A car club is no good for frequent trips to Sainsbury's/Tesco's or the nursery/school run and visits to friends and family throughout the country that would require multiple changes. Time is short and you need to get in and go!

I admit the only reason I own a car is because it is convenient to have one in my situation.

Yes I could have my shopping delivered to my door (with less choice and the substitutes that always come with it). I could have my Wickes and B&Q orders delivered at a price (apart from those only available in store). I could pack up the family and walk/take the overly packed bus that goes on past because I have a buggy and it is full, to nursery. I could navigate trains, tubes and commuters with multiple stops to get where I want to go.

I pay road and petrol tax, so I do have right to use the road (and road taxes/petrol taxes pay for more than roads! They pay for other parts of society also). I live in a 1st world country and owning a car assists in providing the quality of life I want.

Car ownership rights/wrongs has nothing to do with a CPZ.

taxed said...

Durrr you standards of online manners are probably as low as standards for public transport so not surprising that you don't see things like I do.

btw everyone is taxed durrr...it's just a name to avoid being an anon, ok?

NAT said...

@anon 18:27 A distinction worth making.

Anonymous said...

taxed @ 18:54:

I think you will find my comments were not insulting. I respected your view and offered a different point of view based on my experiences of using public transport and rentals. Some people vote labour, others vote conservative. Some people read left leaning newspapers, others read right owning newspapers. We are not all the same or live in a communist state, but to the CPZ topic at hand:

As NAT 19:10 pointed out... a distinction worth making; that the car ownership debate is a different topic to the merits of an expanded CPZ or not.

For the record however, I use public transport and walk as much as I can. I prefer walking to Blackheath or Greenwich. I use it to get to and from work. I use the train/DLR to go into central London. I don't use pubic transport to do things it is inconvenient for.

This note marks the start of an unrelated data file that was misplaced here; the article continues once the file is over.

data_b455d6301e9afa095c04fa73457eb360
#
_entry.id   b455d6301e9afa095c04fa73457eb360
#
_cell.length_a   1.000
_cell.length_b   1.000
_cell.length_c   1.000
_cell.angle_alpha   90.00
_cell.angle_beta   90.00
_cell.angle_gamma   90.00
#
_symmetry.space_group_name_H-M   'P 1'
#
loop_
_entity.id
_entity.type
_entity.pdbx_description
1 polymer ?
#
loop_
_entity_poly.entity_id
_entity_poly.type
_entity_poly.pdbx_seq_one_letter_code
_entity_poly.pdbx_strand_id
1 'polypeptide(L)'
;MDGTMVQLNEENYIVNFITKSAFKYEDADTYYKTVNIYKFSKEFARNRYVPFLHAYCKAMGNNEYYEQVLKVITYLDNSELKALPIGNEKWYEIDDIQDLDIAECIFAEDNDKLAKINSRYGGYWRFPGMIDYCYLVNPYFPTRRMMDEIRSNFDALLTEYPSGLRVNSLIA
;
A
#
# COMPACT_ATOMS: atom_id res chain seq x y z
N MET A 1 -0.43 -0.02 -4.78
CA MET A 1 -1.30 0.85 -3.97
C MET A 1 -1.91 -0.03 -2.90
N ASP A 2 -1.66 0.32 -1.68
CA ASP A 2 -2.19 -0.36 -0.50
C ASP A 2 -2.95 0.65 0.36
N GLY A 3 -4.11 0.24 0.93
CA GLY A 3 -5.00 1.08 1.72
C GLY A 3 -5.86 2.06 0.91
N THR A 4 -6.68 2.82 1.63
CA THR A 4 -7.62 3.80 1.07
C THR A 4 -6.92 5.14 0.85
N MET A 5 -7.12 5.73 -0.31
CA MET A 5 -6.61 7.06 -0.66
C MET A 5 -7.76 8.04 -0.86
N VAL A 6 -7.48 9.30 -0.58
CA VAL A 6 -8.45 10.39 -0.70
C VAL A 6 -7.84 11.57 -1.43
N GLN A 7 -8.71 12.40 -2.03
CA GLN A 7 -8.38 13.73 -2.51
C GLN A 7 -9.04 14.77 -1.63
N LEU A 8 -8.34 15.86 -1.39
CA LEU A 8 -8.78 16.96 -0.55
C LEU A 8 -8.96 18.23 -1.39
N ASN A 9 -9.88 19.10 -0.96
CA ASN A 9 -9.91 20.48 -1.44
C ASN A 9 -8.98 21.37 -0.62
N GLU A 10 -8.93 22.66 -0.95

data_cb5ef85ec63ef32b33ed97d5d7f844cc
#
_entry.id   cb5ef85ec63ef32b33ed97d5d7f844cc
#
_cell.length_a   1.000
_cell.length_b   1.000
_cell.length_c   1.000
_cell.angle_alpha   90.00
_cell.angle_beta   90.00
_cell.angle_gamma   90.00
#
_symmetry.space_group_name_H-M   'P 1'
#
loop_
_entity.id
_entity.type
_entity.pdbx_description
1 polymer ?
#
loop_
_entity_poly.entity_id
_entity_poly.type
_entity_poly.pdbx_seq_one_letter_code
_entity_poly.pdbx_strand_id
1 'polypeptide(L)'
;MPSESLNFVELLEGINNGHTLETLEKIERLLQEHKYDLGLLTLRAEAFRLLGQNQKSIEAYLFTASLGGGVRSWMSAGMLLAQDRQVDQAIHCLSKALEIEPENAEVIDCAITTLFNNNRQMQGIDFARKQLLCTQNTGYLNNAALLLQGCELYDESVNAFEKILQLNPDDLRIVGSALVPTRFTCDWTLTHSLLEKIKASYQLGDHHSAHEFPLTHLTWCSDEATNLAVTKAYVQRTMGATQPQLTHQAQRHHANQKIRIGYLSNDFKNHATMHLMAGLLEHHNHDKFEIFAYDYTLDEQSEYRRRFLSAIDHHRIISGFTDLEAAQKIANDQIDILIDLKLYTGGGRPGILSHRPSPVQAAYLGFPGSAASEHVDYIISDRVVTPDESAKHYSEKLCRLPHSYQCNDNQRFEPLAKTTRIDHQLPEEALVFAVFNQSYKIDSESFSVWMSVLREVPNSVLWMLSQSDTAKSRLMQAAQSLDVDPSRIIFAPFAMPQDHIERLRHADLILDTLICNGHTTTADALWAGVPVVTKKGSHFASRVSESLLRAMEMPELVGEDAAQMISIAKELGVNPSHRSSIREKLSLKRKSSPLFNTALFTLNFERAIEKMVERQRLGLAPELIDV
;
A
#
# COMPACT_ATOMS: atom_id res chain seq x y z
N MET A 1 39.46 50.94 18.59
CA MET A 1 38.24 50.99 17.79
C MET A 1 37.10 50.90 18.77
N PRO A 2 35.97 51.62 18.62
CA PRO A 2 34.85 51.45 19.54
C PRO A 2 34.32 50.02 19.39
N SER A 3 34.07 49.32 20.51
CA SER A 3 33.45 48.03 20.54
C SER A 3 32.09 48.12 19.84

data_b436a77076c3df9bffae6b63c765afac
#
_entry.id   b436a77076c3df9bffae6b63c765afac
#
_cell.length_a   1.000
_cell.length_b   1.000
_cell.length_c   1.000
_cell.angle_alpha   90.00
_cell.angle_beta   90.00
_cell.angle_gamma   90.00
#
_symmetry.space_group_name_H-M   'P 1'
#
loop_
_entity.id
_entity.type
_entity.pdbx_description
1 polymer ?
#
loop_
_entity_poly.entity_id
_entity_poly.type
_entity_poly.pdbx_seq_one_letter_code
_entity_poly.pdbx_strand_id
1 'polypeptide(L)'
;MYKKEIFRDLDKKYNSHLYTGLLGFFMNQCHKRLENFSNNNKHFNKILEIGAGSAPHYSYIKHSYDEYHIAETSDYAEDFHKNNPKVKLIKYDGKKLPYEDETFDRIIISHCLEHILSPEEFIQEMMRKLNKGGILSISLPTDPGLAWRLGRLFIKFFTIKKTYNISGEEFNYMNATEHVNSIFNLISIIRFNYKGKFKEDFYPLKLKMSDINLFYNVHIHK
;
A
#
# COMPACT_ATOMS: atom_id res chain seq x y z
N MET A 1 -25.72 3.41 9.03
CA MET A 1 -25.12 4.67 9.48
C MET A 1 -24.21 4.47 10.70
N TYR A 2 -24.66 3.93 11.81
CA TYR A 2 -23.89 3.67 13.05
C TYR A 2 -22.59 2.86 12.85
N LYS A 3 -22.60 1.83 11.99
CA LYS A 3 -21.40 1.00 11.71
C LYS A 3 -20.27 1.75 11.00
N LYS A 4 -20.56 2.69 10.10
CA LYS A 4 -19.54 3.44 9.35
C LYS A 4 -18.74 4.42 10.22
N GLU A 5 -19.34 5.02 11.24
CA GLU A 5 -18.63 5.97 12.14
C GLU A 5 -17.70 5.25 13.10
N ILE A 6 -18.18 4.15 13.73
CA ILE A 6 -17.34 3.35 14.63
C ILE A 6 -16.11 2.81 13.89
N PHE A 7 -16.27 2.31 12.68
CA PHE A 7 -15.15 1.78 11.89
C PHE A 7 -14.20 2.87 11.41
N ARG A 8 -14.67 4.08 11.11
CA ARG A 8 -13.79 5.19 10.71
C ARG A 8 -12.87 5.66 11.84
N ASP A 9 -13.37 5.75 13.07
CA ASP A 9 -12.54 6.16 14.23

If we want a family day out in rural Kent or visit a small village for a walk and sunday lunch will use my car and be richer for the experience.

Anonymous said...

Interesting that many of the people I see here writing against CPZ do not live in the roads near the station affected by commuters and vans.

The synthesis of your thoughts is that although you recognise that those living around the station have a problem, you oppose CPZ because the problem might spill onto my roads.

In fact, CPZ is voluntary and implemented only if a clear street by street majority is in favour. So you really run no risk of seeing a CPZ being imposed to your street if you vote against it.

Selfishness acknowledged form the same names that often praise the community feeling of brockley.

Tressilliana said...

There's no doubt it is extremely convenient to have a car - for the car owner. But having the roads full of cars, both parked and moving, causes lots of problems for pedestrians, cyclists, bus drivers and passengers, people who have no choice but to drive to carry out their jobs, the emergency services, disabled people who can only get about in a specially adapted car and so on.

I can see no reason whatsoever why somebody who drives to a local station when they could walk or cycle there should get free parking.

I think parking on the street is a privilege and I would support a fairly low annual charge for all inner London residents that would include generous quantities of visitor permits and permits for deliveries, builders etc.

If it discourages those who could manage quite well without a car, that would be a good thing.

taxed of embleton road said...

I imagine a lot of people would agree with cpzs in principle, after all why should commuters park for free etc. But it is the practice of cpzs, cpzs in reality that many including me can't abide.

For the price to go 100% to a not insubstantial £120 a year plus the apparent economic inflexibility of the controls, to make commuter parking alone less attractive and not result in the hassles for residents visitors- especially workmen & the stress of getting a parking notice & so on.

It just makes the scheme not seem about parking controls but revenue generation.

I think this ties into the erosion in confidence of councils by residents to do the right or fair thing. There's an underlying feeling that they, councils and politicians are 'on the take', thinking of ways to fleece us, 'rip off Britain' by stealth; "a cash grab" as someone wrote earlier.